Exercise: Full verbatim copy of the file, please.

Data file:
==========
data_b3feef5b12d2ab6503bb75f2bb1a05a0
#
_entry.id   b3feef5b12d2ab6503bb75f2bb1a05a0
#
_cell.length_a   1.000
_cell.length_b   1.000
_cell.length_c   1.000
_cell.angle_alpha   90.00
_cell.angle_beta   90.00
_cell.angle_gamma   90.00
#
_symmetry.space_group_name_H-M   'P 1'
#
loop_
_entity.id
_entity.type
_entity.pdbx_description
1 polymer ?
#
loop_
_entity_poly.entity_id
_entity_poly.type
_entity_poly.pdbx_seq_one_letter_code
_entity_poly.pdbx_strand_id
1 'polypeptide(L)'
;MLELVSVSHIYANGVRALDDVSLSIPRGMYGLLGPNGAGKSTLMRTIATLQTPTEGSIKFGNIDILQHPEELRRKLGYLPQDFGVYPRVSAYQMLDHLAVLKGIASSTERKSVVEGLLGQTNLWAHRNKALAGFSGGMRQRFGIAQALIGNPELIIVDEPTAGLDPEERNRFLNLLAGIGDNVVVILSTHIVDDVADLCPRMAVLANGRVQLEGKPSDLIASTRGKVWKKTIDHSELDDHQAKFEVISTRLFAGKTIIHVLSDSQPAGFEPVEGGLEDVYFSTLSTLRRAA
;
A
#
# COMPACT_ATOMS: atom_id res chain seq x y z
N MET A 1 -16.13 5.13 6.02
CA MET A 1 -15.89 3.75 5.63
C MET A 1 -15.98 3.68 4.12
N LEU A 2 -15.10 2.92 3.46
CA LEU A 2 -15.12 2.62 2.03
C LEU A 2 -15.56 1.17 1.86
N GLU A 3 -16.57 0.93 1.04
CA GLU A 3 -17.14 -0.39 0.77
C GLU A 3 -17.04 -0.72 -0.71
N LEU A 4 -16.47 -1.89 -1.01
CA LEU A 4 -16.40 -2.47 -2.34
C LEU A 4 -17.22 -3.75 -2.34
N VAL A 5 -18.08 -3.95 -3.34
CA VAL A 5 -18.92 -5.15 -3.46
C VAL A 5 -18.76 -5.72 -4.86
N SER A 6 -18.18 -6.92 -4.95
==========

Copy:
data_b3feef5b12d2ab6503bb75f2bb1a05a0
#
_entry.id   b3feef5b12d2ab6503bb75f2bb1a05a0
#
_cell.length_a   1.000
_cell.length_b   1.000
_cell.length_c   1.000
_cell.angle_alpha   90.00
_cell.angle_beta   90.00
_cell.angle_gamma   90.00
#
_symmetry.space_group_name_H-M   'P 1'
#
loop_
_entity.id
_entity.type
_entity.pdbx_description
1 polymer ?
#
loop_
_entity_poly.entity_id
_entity_poly.type
_entity_poly.pdbx_seq_one_letter_code
_entity_poly.pdbx_strand_id
1 'polypeptide(L)'
;MLELVSVSHIYANGVRALDDVSLSIPRGMYGLLGPNGAGKSTLMRTIATLQTPTEGSIKFGNIDILQHPEELRRKLGYLPQDFGVYPRVSAYQMLDHLAVLKGIASSTERKSVVEGLLGQTNLWAHRNKALAGFSGGMRQRFGIAQALIGNPELIIVDEPTAGLDPEERNRFLNLLAGIGDNVVVILSTHIVDDVADLCPRMAVLANGRVQLEGKPSDLIASTRGKVWKKTIDHSELDDHQAKFEVISTRLFAGKTIIHVLSDSQPAGFEPVEGGLEDVYFSTLSTLRRAA
;
A
#
# COMPACT_ATOMS: atom_id res chain seq x y z
N MET A 1 -16.13 5.13 6.02
CA MET A 1 -15.89 3.75 5.63
C MET A 1 -15.98 3.68 4.12
N LEU A 2 -15.10 2.92 3.46
CA LEU A 2 -15.12 2.62 2.03
C LEU A 2 -15.56 1.17 1.86
N GLU A 3 -16.57 0.93 1.04
CA GLU A 3 -17.14 -0.39 0.77
C GLU A 3 -17.04 -0.72 -0.71
N LEU A 4 -16.47 -1.89 -1.01
CA LEU A 4 -16.40 -2.47 -2.34
C LEU A 4 -17.22 -3.75 -2.34
N VAL A 5 -18.08 -3.95 -3.34
CA VAL A 5 -18.92 -5.15 -3.46
C VAL A 5 -18.76 -5.72 -4.86
N SER A 6 -18.18 -6.92 -4.95